Linda Foulsham

Is this book appropriate for young adults?

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Joby Elliott imo basically any book is. If they're interested in reading let them read whatever they want.

I haven't read this one (yet), but I read my first Neal Stephenson book when I was about 12 and have been a huge fan ever since. I think I turned out all right.
Chrystina Yes. There's some explicit language, but nothing worse than they probably hear at school. The sex, what little there is, is suggested rather than graphically spelled out.

I loved the book, but it was long, with a complicated storyline, a lot of characters and a lot of moving parts and a LOT of jargon. There some adults I wouldn't recommend this book to for those reasons alone.

If your YA is a reader with an interest in SciFi/Fantasy you shouldn't have any concerns with this book.
Cheyenne This book is NOTHING like Harry Potter. If you pick up this book because you think it might be like Harry Potter, you will be sorely disappointed. Explicit language, sexual harassment, complex quantum physics theories, and a whole a chapter about how witches were prostitutes in Victorian London. I would not recommend this book to someone who is looking for a "Young Adult" since all the characters are older and the themes are very mature.
JP Peters One of the main characters is a prostitute (from the past). That may bother some parents. There is also one brief but racy scene.

I would let my 14yo read it but, to be honest, he would probably find this one a little boring.
J. Walker That's one of those dreaded three-part questions-
Is it appropriate for that age group? Is it too raw, to aggressive and likely to be misunderstood by the adolescent mind? Will it go right over their heads?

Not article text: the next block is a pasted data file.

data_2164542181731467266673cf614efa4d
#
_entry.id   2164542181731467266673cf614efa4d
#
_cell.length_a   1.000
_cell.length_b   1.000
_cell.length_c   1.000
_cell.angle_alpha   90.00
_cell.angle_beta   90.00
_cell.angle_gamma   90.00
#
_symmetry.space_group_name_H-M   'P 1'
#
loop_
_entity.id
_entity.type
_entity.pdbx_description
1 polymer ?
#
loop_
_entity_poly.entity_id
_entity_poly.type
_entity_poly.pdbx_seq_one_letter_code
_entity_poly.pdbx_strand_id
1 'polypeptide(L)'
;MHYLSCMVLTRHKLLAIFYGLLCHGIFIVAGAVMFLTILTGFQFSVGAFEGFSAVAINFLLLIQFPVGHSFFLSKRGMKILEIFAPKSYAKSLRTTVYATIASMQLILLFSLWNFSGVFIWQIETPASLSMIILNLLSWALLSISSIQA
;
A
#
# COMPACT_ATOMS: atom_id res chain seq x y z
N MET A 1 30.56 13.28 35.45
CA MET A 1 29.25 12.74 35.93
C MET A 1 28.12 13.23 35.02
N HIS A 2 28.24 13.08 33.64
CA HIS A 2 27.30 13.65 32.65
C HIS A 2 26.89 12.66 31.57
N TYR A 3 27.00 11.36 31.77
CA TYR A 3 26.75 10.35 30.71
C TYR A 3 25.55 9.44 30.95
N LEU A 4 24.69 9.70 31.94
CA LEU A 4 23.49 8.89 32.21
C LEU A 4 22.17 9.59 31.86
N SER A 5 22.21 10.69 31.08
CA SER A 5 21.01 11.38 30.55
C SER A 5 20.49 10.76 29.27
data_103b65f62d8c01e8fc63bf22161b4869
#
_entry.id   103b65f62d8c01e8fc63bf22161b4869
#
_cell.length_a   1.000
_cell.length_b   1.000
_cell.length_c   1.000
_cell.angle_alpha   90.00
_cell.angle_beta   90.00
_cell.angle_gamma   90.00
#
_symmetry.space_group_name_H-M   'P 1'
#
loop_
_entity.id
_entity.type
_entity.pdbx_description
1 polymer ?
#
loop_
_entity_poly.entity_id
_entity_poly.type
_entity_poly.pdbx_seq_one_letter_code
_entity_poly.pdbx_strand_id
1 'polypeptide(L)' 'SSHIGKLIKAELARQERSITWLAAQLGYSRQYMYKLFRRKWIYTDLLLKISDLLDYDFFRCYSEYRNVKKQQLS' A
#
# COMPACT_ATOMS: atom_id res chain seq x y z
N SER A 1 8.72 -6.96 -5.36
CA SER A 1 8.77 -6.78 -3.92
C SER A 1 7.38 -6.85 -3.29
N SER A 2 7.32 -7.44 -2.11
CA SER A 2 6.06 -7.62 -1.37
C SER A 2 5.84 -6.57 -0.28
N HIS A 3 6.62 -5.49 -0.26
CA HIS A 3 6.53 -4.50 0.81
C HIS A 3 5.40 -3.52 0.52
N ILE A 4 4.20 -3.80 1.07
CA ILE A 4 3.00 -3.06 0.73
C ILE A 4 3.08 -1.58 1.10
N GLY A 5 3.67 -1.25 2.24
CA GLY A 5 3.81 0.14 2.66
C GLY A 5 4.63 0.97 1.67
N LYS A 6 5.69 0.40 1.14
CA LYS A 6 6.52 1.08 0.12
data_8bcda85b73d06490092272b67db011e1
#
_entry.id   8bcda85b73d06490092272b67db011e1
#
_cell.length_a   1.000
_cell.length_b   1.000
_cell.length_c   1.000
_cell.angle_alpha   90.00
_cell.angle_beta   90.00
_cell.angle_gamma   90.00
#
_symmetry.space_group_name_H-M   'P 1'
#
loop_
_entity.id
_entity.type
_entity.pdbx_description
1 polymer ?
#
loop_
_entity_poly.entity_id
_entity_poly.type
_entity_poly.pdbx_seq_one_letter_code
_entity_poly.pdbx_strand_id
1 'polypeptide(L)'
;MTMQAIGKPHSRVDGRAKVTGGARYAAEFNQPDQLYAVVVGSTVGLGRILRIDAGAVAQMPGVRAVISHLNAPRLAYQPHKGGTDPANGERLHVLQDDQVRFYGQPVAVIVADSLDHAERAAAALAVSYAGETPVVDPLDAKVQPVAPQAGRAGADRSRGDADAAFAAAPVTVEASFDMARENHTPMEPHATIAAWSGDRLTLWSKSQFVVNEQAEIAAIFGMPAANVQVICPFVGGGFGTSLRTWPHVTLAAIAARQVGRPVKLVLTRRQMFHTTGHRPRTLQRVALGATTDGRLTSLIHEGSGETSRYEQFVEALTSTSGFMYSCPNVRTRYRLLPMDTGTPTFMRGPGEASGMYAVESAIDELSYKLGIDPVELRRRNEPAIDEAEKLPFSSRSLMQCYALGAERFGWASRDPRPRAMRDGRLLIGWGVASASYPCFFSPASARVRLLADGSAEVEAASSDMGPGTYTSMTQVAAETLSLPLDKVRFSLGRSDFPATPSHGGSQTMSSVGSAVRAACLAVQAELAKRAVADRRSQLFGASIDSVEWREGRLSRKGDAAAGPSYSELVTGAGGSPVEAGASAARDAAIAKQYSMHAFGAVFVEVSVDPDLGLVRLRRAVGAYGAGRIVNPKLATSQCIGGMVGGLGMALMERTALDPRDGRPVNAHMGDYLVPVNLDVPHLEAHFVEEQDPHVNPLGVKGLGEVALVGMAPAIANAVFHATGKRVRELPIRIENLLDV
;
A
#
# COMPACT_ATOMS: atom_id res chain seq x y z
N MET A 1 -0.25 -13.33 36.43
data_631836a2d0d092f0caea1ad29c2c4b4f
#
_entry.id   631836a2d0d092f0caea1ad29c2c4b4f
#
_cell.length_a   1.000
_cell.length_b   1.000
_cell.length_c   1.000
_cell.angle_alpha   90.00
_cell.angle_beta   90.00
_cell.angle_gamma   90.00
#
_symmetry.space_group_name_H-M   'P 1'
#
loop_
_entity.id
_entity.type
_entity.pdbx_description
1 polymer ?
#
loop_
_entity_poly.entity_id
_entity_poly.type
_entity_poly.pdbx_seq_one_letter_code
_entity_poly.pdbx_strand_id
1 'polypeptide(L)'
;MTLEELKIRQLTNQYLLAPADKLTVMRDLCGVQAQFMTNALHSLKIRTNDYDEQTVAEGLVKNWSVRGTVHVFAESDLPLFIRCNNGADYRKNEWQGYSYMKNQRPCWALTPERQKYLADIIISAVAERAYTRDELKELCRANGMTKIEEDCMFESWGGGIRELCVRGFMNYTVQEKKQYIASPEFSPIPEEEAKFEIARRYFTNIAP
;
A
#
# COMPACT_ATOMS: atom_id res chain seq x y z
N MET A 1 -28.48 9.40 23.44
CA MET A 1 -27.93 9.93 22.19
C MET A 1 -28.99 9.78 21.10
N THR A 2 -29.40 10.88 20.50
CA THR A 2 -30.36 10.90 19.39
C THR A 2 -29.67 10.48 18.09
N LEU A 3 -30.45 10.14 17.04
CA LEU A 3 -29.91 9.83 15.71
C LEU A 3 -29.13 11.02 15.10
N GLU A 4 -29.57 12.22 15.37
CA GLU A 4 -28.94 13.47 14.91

Mostly, though, I agree with Joby Elliott. At 17, I had to sneak a copy of Valley of the Dolls home from the library (I could get it there, but I couldn't be seen reading it at home! LOL) - and that is the essential hypocrisy of censorship. If it's not their rules, they won't follow them.
And on the topic of topics, I say, let them read what interests them. If it bothers you, talk it over with them. Have some coffee (decaf for the teen), and talk. Otherwise, keep reading, and let them do the same.
Pat Patterson Please elaborate. The only restrictions for "Young Adults" are the same as for Adult Adults: vocabulary and reading comprehension. If you can read it, you can read it. I went to public school in NYC and I read all of Jack London in 7-8th grade, and Flowers for Algernon in 6th grade English. All of the Tarzan books too. We did Shakespere in grade school.

I was a YA and none of those would be considered YA niche. I also read Judy Blume and other "young adult" books, but back then that just meant easier vocabularies and simpler story lines. Who knows what it means today. Some YA has sex and violence and drugs, just done by teens instead of adults.

Please specify what you don't like: sex, violence, drugs, adult situations, language, etc., so someone can tell you if it's in this book.